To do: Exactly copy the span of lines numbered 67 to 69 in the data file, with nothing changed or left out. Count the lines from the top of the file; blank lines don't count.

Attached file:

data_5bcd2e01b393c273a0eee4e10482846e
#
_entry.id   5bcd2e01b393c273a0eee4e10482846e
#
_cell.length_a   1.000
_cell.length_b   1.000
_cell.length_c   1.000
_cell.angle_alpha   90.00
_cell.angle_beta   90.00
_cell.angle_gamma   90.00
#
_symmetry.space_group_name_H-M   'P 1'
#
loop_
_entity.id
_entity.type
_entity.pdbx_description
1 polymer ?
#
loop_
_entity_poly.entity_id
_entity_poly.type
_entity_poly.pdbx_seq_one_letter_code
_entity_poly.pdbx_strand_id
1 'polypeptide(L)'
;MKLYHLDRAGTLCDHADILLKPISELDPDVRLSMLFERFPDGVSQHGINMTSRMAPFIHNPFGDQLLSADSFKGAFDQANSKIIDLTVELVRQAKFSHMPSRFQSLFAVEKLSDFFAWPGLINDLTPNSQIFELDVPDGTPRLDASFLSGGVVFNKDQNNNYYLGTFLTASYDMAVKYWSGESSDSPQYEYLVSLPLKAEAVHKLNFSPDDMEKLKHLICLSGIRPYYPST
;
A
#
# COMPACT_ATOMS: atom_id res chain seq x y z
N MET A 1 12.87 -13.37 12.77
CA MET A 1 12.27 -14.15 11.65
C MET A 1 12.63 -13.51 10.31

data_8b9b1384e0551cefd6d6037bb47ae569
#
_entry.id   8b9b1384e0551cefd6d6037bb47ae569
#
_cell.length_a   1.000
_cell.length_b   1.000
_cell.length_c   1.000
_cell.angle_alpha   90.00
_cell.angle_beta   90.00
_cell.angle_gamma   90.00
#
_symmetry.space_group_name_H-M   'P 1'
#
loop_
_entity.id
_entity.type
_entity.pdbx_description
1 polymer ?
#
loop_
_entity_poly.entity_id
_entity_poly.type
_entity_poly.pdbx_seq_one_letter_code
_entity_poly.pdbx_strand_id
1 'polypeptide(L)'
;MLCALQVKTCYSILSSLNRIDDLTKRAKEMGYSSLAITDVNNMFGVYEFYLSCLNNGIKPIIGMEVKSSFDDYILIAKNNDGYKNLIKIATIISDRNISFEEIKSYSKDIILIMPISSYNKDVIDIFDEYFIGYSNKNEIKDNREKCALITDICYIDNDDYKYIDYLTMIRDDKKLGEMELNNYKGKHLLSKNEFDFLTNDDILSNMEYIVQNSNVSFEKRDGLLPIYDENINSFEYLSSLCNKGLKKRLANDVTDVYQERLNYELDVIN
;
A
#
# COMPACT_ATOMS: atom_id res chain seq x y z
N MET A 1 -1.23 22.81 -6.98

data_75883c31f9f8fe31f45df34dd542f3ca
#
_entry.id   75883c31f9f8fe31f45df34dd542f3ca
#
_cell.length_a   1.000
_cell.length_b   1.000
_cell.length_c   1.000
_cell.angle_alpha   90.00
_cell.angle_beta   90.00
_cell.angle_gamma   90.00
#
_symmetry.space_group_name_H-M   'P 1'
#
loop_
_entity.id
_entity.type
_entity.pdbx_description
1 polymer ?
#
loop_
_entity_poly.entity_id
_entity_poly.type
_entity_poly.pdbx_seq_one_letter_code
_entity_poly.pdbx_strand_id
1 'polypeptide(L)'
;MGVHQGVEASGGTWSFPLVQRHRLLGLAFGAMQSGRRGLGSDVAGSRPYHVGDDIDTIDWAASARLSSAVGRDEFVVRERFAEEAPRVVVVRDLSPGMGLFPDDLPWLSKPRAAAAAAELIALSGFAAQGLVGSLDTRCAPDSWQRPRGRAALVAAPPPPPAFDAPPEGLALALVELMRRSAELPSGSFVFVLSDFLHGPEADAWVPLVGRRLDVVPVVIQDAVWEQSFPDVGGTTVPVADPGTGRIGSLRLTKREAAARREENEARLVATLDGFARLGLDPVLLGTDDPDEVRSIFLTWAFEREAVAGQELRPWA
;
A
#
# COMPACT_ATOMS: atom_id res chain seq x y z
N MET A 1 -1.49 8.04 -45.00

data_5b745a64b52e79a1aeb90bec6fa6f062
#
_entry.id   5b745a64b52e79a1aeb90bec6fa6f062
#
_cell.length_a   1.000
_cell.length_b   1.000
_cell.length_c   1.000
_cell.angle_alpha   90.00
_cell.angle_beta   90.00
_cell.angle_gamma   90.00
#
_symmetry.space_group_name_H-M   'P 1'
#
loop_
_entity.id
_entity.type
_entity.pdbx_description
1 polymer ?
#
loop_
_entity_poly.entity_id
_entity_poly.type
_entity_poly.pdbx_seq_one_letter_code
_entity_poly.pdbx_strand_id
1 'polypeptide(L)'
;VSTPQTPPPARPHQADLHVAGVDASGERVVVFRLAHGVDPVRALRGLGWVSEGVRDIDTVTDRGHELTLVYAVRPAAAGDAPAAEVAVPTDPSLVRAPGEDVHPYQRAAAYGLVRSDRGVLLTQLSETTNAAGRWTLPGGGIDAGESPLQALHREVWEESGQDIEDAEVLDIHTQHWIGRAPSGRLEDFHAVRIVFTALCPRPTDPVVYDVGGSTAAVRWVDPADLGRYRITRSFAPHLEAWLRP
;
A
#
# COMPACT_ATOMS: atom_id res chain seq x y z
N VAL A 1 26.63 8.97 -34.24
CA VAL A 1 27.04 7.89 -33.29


_entry.id   75883c31f9f8fe31f45df34dd542f3ca
#
_cell.length_a   1.000